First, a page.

Chapter 1


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Chapter 1

  2. 2. What is Economics? <ul><li>The science that deals </li></ul><ul><li>with the production, </li></ul><ul><li>distribution, and consumption </li></ul><ul><li>of goods and services </li></ul><ul><li>The science that studies the choices people make as they try to satisfy their wants in a world of scarcity </li></ul>
  3. 3. Key Terms <ul><li>Want – things people desire to have but don’t necessarily need </li></ul><ul><li>What are our basic needs? </li></ul><ul><li>Resource – Anything that is used to produce a good or service. Examples: trees used to produce lumber for a house, a hammer used in construction, and human labor to produce the house. </li></ul>
  4. 4. What is scarcity? <ul><li>The condition in which our wants are greater than the resources available to satisfy those wants and we are forced to make choices. </li></ul><ul><li>Example: Maria earns $1,000 a month. She wants to go shopping for new clothes, buy ten new books, take a trip to Hawaii, and buy a new car. Given her income, Maria cannot have all these things, she must make choices. </li></ul>
  5. 5. Opportunity Cost <ul><li>The most highly valued opportunity or alternative given up when a decision is made </li></ul>The opp. Cost of buying a computer is taking a vacation Went on Vacation Bought a computer The opp. cost of watching TV is reading a book Read a Book Watched TV Opportunity cost What you would have done What you did
  6. 6. Trade-Off <ul><li>A situation in which gaining more of one thing usually means giving up something else, very similar to opportunity cost </li></ul>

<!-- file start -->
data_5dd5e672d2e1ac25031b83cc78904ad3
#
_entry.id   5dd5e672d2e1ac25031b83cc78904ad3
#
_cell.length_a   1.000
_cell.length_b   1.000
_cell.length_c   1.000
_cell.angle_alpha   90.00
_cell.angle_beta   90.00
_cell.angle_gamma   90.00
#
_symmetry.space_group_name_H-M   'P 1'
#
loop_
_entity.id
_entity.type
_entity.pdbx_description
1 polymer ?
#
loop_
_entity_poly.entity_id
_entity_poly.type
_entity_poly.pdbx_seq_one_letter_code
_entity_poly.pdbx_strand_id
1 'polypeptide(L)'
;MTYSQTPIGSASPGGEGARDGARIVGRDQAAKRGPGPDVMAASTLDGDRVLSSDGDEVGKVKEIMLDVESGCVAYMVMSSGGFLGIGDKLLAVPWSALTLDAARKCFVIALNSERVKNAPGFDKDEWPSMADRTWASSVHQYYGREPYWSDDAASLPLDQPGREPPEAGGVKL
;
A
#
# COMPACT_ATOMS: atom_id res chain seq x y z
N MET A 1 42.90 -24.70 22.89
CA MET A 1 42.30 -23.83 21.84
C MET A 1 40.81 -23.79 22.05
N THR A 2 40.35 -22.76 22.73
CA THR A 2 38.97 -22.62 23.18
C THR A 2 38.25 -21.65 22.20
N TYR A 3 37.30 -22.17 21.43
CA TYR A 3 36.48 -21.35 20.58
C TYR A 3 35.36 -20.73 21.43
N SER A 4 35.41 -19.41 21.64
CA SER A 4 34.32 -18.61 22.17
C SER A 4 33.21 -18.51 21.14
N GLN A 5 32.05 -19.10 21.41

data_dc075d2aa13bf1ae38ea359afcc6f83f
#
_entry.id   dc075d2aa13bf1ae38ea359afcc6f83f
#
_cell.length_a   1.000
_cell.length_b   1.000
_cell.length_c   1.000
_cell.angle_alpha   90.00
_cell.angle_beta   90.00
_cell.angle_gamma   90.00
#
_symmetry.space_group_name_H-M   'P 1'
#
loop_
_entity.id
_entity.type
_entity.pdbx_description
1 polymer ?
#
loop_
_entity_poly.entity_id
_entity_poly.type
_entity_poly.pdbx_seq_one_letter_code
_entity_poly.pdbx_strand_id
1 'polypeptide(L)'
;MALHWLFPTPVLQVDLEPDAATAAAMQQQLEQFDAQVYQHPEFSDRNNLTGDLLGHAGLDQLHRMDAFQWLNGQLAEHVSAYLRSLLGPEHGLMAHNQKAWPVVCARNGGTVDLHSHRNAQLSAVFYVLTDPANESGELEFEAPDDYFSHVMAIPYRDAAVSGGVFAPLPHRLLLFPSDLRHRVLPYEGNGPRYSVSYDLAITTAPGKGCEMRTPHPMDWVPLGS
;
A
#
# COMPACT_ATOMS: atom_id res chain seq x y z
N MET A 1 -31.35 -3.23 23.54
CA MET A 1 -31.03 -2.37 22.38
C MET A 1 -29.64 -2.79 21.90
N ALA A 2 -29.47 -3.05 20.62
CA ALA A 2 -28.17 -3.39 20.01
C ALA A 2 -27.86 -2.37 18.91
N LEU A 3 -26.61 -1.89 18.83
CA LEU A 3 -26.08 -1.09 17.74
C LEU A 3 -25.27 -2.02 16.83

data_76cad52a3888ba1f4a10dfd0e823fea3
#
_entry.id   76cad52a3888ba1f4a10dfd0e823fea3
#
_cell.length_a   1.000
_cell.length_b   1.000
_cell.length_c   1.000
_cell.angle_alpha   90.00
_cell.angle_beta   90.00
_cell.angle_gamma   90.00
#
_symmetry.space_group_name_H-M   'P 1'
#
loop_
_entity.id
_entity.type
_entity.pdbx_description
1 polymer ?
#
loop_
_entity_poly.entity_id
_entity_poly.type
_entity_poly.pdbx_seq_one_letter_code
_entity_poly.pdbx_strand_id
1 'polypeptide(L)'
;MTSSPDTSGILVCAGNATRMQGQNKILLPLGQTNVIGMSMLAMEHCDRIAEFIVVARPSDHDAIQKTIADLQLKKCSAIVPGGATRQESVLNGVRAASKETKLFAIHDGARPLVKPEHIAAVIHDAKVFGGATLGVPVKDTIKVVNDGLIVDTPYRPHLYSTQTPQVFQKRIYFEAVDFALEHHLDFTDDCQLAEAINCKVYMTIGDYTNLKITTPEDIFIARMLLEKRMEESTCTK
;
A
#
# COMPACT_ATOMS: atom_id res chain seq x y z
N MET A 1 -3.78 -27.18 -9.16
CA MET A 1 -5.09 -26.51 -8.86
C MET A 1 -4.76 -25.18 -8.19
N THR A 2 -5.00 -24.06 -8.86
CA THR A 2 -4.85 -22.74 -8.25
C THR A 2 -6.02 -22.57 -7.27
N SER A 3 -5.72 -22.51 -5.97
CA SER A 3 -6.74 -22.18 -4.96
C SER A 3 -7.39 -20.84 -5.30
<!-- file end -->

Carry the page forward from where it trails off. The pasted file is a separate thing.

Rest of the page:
7. 7. Production Possibilities Frontier (PPF) <ul><li>A graphic representation of all possible combinations of two goods that an economy can produce. </li></ul>
  8. 8. Rationing Device <ul><li>A means for deciding who gets what portion of the available resources and goods. </li></ul><ul><li>Prices for goods and services is the most widely used rationing device for our society. If you are willing and able to buy something, it is yours. </li></ul>
  9. 9. Marginal <ul><li>In economics, marginal means additional. Economists believe that when people make decisions, they do not think of the total costs and benefits involved in the decision. They need to think about the marginal, or additional costs and benefits. </li></ul>
  10. 10. Incentive <ul><li>Something that encourages you to take action. </li></ul><ul><li>In a capitalist economy, profit motive provides an incentive to produce things consumers want to buy. </li></ul>
  11. 11. Two main branches of economics <ul><li>Microeconomics – the branch of economics that deals with human behavior and choices related to relatively small units – and individual, a single business, or a single market. </li></ul><ul><ul><ul><li>Example – Analyzing computer sales or unemployment in the auto industry </li></ul></ul></ul><ul><li>Macroeconomics – the branch of economics that deals with human behavior and choices as they relate to the entire economy, the big picture. </li></ul><ul><ul><ul><li>Example – Analyzing consumer spending in general or unemployment for the entire nation </li></ul></ul></ul>
  12. 12. Goods <ul><li>Anything that satisfies a persons wants or brings satisfaction. Goods are tangible, something you can touch. </li></ul><ul><ul><ul><li>Cars, Computers, DVD’s, Groceries </li></ul></ul></ul>
  13. 13. Services <ul><li>Tasks that people pay other to do for them. Services are intangible, they cannot be felt or measured. </li></ul><ul><ul><ul><li>Electrician, Mechanic, Plumber </li></ul></ul></ul>
  14. 14. Three Factors of Production <ul><li>Land – natural resources such as water, minerals, animals, and forests </li></ul><ul><li>Labor – the physical and mental talents that people contribute to the production of goods and services </li></ul><ul><li>Capital – refers to produced goods that can be used as resources to produce other goods such as machines, tools, computers, trucks, and factories </li></ul>